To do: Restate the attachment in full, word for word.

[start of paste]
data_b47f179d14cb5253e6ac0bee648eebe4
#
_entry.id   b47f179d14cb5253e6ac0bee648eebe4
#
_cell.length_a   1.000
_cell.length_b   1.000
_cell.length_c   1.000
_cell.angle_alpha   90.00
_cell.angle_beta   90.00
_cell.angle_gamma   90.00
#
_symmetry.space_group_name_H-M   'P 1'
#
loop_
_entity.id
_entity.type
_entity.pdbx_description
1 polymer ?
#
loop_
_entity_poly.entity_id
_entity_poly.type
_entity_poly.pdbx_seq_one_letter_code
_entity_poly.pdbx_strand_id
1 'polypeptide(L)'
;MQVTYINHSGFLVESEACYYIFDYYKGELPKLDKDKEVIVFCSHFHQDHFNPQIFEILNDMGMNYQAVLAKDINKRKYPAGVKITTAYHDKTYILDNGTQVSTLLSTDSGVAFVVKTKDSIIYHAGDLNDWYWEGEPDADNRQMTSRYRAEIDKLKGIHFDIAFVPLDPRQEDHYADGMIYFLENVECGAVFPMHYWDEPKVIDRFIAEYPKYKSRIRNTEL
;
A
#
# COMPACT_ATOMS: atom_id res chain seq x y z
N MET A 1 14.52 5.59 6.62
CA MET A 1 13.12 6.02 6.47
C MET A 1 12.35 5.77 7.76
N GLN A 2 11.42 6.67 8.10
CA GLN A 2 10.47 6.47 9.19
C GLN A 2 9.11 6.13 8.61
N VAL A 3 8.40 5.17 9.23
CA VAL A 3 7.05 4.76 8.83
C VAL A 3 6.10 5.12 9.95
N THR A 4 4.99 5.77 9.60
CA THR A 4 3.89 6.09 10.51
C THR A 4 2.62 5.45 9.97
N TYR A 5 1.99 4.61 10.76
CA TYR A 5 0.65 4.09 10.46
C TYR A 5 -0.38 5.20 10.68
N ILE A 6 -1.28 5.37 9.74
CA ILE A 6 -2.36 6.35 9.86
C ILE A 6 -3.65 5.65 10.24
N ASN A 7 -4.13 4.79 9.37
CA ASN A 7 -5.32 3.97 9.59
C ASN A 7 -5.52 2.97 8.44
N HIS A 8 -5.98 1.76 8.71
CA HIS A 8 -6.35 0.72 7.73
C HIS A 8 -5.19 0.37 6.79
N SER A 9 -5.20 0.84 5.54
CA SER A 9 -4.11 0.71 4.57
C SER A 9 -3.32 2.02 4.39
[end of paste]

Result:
data_b47f179d14cb5253e6ac0bee648eebe4
#
_entry.id   b47f179d14cb5253e6ac0bee648eebe4
#
_cell.length_a   1.000
_cell.length_b   1.000
_cell.length_c   1.000
_cell.angle_alpha   90.00
_cell.angle_beta   90.00
_cell.angle_gamma   90.00
#
_symmetry.space_group_name_H-M   'P 1'
#
loop_
_entity.id
_entity.type
_entity.pdbx_description
1 polymer ?
#
loop_
_entity_poly.entity_id
_entity_poly.type
_entity_poly.pdbx_seq_one_letter_code
_entity_poly.pdbx_strand_id
1 'polypeptide(L)'
;MQVTYINHSGFLVESEACYYIFDYYKGELPKLDKDKEVIVFCSHFHQDHFNPQIFEILNDMGMNYQAVLAKDINKRKYPAGVKITTAYHDKTYILDNGTQVSTLLSTDSGVAFVVKTKDSIIYHAGDLNDWYWEGEPDADNRQMTSRYRAEIDKLKGIHFDIAFVPLDPRQEDHYADGMIYFLENVECGAVFPMHYWDEPKVIDRFIAEYPKYKSRIRNTEL
;
A
#
# COMPACT_ATOMS: atom_id res chain seq x y z
N MET A 1 14.52 5.59 6.62
CA MET A 1 13.12 6.02 6.47
C MET A 1 12.35 5.77 7.76
N GLN A 2 11.42 6.67 8.10
CA GLN A 2 10.47 6.47 9.19
C GLN A 2 9.11 6.13 8.61
N VAL A 3 8.40 5.17 9.23
CA VAL A 3 7.05 4.76 8.83
C VAL A 3 6.10 5.12 9.95
N THR A 4 4.99 5.77 9.60
CA THR A 4 3.89 6.09 10.51
C THR A 4 2.62 5.45 9.97
N TYR A 5 1.99 4.61 10.76
CA TYR A 5 0.65 4.09 10.46
C TYR A 5 -0.38 5.20 10.68
N ILE A 6 -1.28 5.37 9.74
CA ILE A 6 -2.36 6.35 9.86
C ILE A 6 -3.65 5.65 10.24
N ASN A 7 -4.13 4.79 9.37
CA ASN A 7 -5.32 3.97 9.59
C ASN A 7 -5.52 2.97 8.44
N HIS A 8 -5.98 1.76 8.71
CA HIS A 8 -6.35 0.72 7.73
C HIS A 8 -5.19 0.37 6.79
N SER A 9 -5.20 0.84 5.54
CA SER A 9 -4.11 0.71 4.57
C SER A 9 -3.32 2.02 4.39